You have an interesting question about engine interchangeability.
I'll try to provide comments applicable for the CF6-50, CF6-80A and CF6-80C2
powerplant installations on Airbus and Boeing (including the former McD aircraft now under Boeing) airframes.
The below link to GE
Transportation shows the different GE
CF6-50C/C2 powerplants were used on both DC10-30 aircraft and Airbus A300B2/B4
aircraft. The differences between the Airbus and McD is in the airframer installed equipment such as the hydraulic pumps - Airbus used two pumps as two systems, while McD used two pumps as one system meaning that the plumbing, etc is different. Most of the other items are similar except for the electrical harnesses. At least one operator with both types of equipment could convert from the A300B2/B4
to/from DC10-30 in less than one shift.
2) The GE
CF6-50E/E2 powerplants were used on B747 aircraft. One operator operated both B747 and DC10-30 equipment and Boeing assisted with a conversion service bulletin to enable the subject powerplants to be used on both aircraft types.
3) The GE
CF6-80A powerplants were used on both B767-200 and A310-200 aircraft. However due to the engine configuration - engine core mounted accessory gearbox - the CF6-80A/A2 engines are limited to the B767-200 installation. The CF6-80A3 engine configuration - accessory gearbox mounted on lower fan stator case - are limited to the A310-200 equipment installation.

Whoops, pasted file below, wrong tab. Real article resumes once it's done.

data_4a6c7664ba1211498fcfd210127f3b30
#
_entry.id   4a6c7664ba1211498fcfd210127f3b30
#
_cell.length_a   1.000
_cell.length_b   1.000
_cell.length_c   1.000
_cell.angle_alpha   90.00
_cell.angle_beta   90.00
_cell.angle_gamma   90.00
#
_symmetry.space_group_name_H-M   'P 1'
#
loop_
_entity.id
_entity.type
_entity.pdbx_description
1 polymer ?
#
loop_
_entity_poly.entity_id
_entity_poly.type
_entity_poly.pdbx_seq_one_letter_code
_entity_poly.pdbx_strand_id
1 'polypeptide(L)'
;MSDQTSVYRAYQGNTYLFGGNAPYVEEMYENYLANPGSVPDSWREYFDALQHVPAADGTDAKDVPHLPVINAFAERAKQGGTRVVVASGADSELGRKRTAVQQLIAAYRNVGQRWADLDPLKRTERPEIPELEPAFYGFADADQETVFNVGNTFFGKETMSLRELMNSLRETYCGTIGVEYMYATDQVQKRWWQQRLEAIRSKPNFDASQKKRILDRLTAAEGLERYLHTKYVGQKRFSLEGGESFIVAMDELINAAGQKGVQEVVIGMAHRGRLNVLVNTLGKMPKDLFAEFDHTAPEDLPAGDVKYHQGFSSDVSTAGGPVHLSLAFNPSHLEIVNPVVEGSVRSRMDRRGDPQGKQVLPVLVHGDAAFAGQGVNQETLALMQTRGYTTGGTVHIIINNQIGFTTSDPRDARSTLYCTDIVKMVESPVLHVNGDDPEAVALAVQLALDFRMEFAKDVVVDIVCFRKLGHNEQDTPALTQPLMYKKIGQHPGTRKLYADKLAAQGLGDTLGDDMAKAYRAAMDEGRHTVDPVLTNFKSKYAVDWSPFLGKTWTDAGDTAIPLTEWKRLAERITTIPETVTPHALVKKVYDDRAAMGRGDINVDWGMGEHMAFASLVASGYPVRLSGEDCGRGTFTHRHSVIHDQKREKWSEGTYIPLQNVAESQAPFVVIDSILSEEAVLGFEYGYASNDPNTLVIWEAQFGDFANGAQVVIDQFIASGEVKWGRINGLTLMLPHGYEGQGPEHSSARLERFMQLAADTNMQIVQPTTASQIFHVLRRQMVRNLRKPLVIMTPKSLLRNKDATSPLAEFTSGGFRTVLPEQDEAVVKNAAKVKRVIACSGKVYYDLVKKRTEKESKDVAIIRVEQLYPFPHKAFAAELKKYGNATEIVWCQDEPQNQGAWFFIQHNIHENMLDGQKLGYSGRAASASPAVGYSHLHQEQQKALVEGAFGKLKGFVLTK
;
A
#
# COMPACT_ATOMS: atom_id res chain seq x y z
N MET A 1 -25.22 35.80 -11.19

4) Referencing the above link, for the CF6-80C2
engine types listed there is either an "A", "B" or "D" following "C2", which designates that that engine model is for either Airbus, Boeing or Douglas. Those model designations without an "F" following the numeral following the A, B or D are PMC (power management control) engines, while those with an "F" are FADEC (full authority digital electronic control..??) engines.
Not only are their subtle differences in the engies, but the airframers equipment has to be considered.
I have been told by GE
engineers that changing a CF6-80C2
engine from PMC to FADEC can be done, but at the time they were not jumping with joy at the thought.
I am sure that their are some very creative aircraft powerplant engineers that have studied what it takes to be able to use the various engine models on several different aircraft types and some may have succeeded with the task. Remember to accomplish such a multiple use of the powerplants could require both engine and aircraft manufacturer service bulletins, maybe STC's and other legal sign offs to satisfy the FAA and other regulatory agencies.
|Quoting Gigneil (Reply 1):|
I don't believe you could swap whole engines, but I am sure they can spare parts.
Spare parts is a yes depending on model applicabilities. Thats why the former paper illustrated parts catalogs were quite thick. BTW, the IPC's are now on CD
's and/or are online.